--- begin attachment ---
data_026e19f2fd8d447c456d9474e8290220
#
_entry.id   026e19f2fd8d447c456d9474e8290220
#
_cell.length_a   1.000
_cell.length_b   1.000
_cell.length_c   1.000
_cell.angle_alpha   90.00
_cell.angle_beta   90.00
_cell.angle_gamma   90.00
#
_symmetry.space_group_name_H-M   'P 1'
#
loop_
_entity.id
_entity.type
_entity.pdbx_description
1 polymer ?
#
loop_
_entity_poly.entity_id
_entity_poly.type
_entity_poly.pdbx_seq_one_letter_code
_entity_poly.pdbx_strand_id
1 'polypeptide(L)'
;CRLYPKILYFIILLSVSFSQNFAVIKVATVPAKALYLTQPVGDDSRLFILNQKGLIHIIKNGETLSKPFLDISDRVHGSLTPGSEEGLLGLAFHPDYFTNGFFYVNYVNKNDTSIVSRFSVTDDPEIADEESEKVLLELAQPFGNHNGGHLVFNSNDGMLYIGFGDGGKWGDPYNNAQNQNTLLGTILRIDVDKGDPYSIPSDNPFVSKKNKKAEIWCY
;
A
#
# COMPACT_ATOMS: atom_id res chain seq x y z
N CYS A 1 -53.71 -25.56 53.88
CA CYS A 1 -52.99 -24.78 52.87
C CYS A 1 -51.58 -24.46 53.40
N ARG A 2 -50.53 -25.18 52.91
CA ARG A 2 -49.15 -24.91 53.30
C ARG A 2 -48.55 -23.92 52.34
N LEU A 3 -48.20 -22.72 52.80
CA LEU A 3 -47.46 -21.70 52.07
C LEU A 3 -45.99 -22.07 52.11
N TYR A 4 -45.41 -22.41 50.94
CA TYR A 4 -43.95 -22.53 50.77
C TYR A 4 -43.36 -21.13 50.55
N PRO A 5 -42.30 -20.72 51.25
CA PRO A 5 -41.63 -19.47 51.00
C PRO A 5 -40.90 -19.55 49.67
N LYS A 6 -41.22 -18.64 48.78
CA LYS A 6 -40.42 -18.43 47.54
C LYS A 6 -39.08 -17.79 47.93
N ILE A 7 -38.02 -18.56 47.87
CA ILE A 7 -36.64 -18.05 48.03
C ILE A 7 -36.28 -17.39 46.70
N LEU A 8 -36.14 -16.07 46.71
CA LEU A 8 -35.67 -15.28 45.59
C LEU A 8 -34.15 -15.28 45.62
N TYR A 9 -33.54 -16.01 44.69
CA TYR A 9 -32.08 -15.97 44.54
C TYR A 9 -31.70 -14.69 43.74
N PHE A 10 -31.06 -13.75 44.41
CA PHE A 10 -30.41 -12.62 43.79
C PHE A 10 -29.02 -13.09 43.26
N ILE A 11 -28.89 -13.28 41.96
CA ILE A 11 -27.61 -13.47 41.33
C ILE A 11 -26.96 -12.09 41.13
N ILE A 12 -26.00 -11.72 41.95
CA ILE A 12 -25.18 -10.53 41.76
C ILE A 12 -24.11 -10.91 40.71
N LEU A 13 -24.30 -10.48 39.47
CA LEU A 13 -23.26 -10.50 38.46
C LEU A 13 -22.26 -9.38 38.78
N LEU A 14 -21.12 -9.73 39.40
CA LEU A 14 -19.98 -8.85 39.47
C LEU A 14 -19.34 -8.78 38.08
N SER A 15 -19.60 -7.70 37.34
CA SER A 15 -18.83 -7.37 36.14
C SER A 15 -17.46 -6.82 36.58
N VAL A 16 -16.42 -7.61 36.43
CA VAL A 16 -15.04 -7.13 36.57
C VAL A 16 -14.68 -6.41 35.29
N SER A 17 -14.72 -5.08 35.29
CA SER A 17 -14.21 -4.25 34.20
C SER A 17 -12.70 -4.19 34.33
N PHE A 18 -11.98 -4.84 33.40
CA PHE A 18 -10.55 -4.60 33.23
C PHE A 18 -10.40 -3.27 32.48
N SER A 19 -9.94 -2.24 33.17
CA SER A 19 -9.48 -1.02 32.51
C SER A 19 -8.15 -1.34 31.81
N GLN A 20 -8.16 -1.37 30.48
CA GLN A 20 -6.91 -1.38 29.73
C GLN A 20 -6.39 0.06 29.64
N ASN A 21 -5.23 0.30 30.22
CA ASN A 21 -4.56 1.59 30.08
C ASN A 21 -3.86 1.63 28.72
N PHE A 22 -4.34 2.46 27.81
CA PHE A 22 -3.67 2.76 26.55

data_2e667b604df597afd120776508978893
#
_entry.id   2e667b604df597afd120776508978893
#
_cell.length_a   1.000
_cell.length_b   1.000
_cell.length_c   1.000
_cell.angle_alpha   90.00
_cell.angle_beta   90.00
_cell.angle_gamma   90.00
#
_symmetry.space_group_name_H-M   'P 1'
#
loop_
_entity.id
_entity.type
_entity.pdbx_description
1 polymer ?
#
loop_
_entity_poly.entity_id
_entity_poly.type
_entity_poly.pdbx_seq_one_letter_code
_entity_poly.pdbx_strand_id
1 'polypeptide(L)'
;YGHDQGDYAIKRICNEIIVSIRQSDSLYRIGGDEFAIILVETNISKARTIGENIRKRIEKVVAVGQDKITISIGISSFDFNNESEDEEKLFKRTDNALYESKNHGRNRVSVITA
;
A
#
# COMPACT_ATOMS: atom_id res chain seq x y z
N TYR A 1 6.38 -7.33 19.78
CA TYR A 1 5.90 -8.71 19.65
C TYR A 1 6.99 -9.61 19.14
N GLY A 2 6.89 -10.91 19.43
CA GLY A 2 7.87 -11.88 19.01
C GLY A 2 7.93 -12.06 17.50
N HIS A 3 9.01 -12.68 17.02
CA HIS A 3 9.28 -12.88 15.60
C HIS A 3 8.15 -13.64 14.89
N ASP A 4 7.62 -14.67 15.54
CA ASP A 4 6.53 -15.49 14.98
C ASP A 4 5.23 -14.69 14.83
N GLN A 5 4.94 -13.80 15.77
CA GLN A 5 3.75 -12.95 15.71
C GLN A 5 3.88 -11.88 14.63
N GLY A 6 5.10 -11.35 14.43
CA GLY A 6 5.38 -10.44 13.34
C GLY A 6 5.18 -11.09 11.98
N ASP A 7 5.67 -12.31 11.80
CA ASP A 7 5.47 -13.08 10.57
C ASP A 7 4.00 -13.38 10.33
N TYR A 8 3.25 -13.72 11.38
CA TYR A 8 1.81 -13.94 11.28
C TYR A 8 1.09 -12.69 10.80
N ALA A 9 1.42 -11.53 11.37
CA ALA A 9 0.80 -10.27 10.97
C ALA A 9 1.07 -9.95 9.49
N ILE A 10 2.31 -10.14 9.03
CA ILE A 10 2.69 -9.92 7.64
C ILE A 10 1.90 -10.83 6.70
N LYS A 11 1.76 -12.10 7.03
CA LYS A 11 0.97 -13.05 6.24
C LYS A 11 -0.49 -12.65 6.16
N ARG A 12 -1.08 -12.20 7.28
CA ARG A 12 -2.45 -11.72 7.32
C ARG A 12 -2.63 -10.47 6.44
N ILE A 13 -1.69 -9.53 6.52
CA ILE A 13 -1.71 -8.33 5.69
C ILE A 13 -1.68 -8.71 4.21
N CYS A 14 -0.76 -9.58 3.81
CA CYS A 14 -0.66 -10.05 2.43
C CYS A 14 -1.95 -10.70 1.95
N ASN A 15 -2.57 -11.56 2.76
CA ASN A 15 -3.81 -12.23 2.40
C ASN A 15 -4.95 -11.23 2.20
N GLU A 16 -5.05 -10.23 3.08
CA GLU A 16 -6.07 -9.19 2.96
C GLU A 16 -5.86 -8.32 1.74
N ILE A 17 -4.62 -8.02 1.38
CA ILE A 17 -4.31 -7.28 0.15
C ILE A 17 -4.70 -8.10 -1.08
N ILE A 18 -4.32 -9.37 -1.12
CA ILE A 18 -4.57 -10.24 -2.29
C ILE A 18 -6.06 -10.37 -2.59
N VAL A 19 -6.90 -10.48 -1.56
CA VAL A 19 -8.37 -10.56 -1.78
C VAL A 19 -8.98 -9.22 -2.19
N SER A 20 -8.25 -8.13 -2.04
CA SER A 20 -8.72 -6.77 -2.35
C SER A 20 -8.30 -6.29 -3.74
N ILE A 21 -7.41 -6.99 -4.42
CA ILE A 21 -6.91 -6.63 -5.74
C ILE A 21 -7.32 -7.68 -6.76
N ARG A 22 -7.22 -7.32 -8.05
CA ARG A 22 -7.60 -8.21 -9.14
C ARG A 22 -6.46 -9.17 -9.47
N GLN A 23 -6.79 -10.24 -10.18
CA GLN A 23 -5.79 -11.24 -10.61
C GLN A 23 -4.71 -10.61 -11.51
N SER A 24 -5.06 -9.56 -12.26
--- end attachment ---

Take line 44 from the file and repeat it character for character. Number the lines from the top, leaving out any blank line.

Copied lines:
CA PRO A 5 -41.63 -19.47 51.00